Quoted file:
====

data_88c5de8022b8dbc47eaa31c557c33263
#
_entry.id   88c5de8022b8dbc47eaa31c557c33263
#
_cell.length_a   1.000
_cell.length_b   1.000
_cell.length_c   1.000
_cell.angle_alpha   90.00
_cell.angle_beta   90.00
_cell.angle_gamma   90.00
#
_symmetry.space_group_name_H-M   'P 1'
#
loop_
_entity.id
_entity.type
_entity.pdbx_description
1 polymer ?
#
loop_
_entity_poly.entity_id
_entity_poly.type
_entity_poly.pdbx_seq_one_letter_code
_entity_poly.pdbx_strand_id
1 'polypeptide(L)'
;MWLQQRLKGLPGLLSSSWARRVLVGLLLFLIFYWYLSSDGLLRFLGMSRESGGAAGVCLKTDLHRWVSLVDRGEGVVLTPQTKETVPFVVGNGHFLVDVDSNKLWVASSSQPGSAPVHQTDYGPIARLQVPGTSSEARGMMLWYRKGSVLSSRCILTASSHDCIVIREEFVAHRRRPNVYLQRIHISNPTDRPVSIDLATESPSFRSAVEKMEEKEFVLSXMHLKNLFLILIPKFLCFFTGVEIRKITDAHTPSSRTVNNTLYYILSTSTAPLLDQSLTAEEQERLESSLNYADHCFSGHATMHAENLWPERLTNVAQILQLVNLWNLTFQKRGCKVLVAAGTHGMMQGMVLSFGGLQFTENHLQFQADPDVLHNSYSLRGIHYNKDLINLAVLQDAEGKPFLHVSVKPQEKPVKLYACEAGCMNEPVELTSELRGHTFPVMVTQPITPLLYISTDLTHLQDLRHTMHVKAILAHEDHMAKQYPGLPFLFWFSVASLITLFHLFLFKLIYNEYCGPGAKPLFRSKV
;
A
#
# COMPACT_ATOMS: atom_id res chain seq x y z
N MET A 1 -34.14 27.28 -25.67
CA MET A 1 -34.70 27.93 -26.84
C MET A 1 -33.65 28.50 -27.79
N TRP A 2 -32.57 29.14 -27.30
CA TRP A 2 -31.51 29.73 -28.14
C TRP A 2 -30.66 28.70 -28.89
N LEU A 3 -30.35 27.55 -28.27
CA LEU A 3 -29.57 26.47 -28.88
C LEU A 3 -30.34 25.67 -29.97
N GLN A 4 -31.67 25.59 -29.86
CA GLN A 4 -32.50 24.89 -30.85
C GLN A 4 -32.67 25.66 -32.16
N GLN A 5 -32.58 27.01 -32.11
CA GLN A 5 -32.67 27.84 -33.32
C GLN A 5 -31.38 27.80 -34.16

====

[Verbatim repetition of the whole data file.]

data_88c5de8022b8dbc47eaa31c557c33263
#
_entry.id   88c5de8022b8dbc47eaa31c557c33263
#
_cell.length_a   1.000
_cell.length_b   1.000
_cell.length_c   1.000
_cell.angle_alpha   90.00
_cell.angle_beta   90.00
_cell.angle_gamma   90.00
#
_symmetry.space_group_name_H-M   'P 1'
#
loop_
_entity.id
_entity.type
_entity.pdbx_description
1 polymer ?
#
loop_
_entity_poly.entity_id
_entity_poly.type
_entity_poly.pdbx_seq_one_letter_code
_entity_poly.pdbx_strand_id
1 'polypeptide(L)'
;MWLQQRLKGLPGLLSSSWARRVLVGLLLFLIFYWYLSSDGLLRFLGMSRESGGAAGVCLKTDLHRWVSLVDRGEGVVLTPQTKETVPFVVGNGHFLVDVDSNKLWVASSSQPGSAPVHQTDYGPIARLQVPGTSSEARGMMLWYRKGSVLSSRCILTASSHDCIVIREEFVAHRRRPNVYLQRIHISNPTDRPVSIDLATESPSFRSAVEKMEEKEFVLSXMHLKNLFLILIPKFLCFFTGVEIRKITDAHTPSSRTVNNTLYYILSTSTAPLLDQSLTAEEQERLESSLNYADHCFSGHATMHAENLWPERLTNVAQILQLVNLWNLTFQKRGCKVLVAAGTHGMMQGMVLSFGGLQFTENHLQFQADPDVLHNSYSLRGIHYNKDLINLAVLQDAEGKPFLHVSVKPQEKPVKLYACEAGCMNEPVELTSELRGHTFPVMVTQPITPLLYISTDLTHLQDLRHTMHVKAILAHEDHMAKQYPGLPFLFWFSVASLITLFHLFLFKLIYNEYCGPGAKPLFRSKV
;
A
#
# COMPACT_ATOMS: atom_id res chain seq x y z
N MET A 1 -34.14 27.28 -25.67
CA MET A 1 -34.70 27.93 -26.84
C MET A 1 -33.65 28.50 -27.79
N TRP A 2 -32.57 29.14 -27.30
CA TRP A 2 -31.51 29.73 -28.14
C TRP A 2 -30.66 28.70 -28.89
N LEU A 3 -30.35 27.55 -28.27
CA LEU A 3 -29.57 26.47 -28.88
C LEU A 3 -30.34 25.67 -29.97
N GLN A 4 -31.67 25.59 -29.86
CA GLN A 4 -32.50 24.89 -30.85
C GLN A 4 -32.67 25.66 -32.16
N GLN A 5 -32.58 27.01 -32.11
CA GLN A 5 -32.67 27.84 -33.32
C GLN A 5 -31.38 27.80 -34.16